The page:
Friday, February 28, 2014

Deposed Ukraine Prez Hints at Civil War with Reference to "Bandera Thugs," NY Times Bungles Explanation

"Mr. Yanukovych, in a news conference Friday in Rostov-on-Don,...added, 'People of Crimea don’t want to submit and they will not submit to Bandera thugs,' referring to the World War II era nationalist leader who was vilified by the Soviet Union:"

[This may be the New York Times' understatement of the day.] Ukrainian Resistance Leader Stefan (sometimes spelled "Stepan" or "Stephen") Bandera was not just "vilified" by the Soviets - he was killed by them, murdered with a cyanide gun by a KGB assassin in 1959. 

Bandera (and his "thugs") fought for Ukrainian independence against both the WWII Germans (with whom certain of his forces were said to agree on "ethnic cleansing," according to Soviet history and some Western observers) and the Soviets. After the world war Bandera was the ideological leader of a major anti-Soviet guerrilla war that Ukrainians waged against Moscow for independence (with limited help from the CIA and British intel) during the 1940s and '50s. Yanukovych's comments put his views on this important part of Ukraine's history in alignment with the Soviet/Russian historical perspective of a Ukraine under Moscow's control. The parallel is also obviously seen by the protestors, who used a "Bandera thugs" chant a few days ago.

See declassified CIA documents on the KGB plot to kill Bandera below (the weapon was designed to kill in under two minutes and leave limited evidence) and more on the Ukrainian resistance war with the Soviets here:

Friday, February 21, 2014

Battle Cry in Ukraine Evokes Past Guerrilla War, Cyanide Killings and CIA/KGB Ops

As protesters in Ukraine battle for the future of their country, they invoke the battle cry of a previous fight to free their country from Moscow's influence.

"From the stage on the square, a speaker yelled 'Glory to Ukraine!' and the crowd yelled back 'Glory to its heroes!' That echoed the slogans of the World War II-era Organization of Ukrainian Nationalists and the Ukrainian Insurgent Army [note: UPA], guerrilla armies that battled the Nazis, Poles and Soviets in an ultimately futile quest for an independent Ukraine:" New York Times, 2/20/14.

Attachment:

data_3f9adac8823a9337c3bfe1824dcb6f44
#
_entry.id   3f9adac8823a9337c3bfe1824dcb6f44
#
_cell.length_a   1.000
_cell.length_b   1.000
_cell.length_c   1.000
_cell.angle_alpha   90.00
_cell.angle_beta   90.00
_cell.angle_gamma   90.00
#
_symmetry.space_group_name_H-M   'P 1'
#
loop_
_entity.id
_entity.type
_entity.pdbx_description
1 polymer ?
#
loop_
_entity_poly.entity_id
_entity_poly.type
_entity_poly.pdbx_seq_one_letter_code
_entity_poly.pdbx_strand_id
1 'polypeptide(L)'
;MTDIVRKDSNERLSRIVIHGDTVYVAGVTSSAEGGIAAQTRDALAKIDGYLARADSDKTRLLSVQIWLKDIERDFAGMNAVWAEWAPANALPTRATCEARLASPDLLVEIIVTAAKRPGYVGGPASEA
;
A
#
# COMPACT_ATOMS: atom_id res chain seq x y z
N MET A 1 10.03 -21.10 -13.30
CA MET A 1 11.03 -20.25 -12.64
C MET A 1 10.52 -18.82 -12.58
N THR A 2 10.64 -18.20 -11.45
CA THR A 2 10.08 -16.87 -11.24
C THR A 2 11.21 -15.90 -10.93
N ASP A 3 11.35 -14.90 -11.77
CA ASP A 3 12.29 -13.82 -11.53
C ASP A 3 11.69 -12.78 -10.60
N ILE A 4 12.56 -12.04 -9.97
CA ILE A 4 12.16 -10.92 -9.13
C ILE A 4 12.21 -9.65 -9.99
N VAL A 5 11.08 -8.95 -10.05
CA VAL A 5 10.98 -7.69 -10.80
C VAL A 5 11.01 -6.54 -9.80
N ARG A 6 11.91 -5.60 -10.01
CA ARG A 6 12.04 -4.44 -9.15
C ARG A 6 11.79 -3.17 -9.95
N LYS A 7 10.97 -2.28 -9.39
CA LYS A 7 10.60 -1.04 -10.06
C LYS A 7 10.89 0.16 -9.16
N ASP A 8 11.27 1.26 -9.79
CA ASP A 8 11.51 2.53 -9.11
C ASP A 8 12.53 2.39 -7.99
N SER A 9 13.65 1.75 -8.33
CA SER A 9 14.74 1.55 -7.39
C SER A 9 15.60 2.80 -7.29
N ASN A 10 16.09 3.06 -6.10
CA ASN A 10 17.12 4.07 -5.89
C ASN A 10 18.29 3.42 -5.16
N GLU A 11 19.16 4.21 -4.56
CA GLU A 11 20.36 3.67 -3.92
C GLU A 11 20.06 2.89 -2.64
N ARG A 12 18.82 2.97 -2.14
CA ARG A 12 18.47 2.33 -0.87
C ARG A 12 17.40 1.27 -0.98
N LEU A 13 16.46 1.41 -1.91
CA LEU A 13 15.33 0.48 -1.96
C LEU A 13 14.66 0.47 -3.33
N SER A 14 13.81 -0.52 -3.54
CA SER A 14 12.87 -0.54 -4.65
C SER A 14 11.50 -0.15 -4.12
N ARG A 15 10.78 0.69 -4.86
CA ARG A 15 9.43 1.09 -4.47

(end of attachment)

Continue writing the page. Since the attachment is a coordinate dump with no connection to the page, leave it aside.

Throughout modern history, Ukrainians have been fighting for their independence against outsiders such as the Poles, Germans and Soviets. After battling German occupiers during World War II, the Ukrainian resistance refocused once again on Moscow, which had incorporated Ukraine into the Soviet Union (and starved the nation during the 1930s.)

The battle reached its peak in the late 1940s; the Ukrainian guerrillas even developed a system of elaborate bunkers across parts of the nation. See an excellent 2012 thesis on this conflict by a Ukrainian officer at the US Army Command and General Staff College here:

Then, as now, anti-Russian sentiment was strongest in Ukraine's west. By 1950 Soviet counterinsurgency tactics had turned the tide (reports claim Soviet tactics included special units that impersonated resistance fighters and then brutalized the local population.) Significant resistance attacks ended by about 1957. By some estimates, the guerrillas killed 15-30,000 Soviets and Ukrainian sympathizers. The toll to resistance fighters and their networks was much higher. The Soviet KGB also worked to snuff out external support for Ukrainian independence with tactics that included assassinating exiled leaders with a cyanide gun (see below).

CIA Work with Ukrainian Resistance: Operation "Aerodynamic"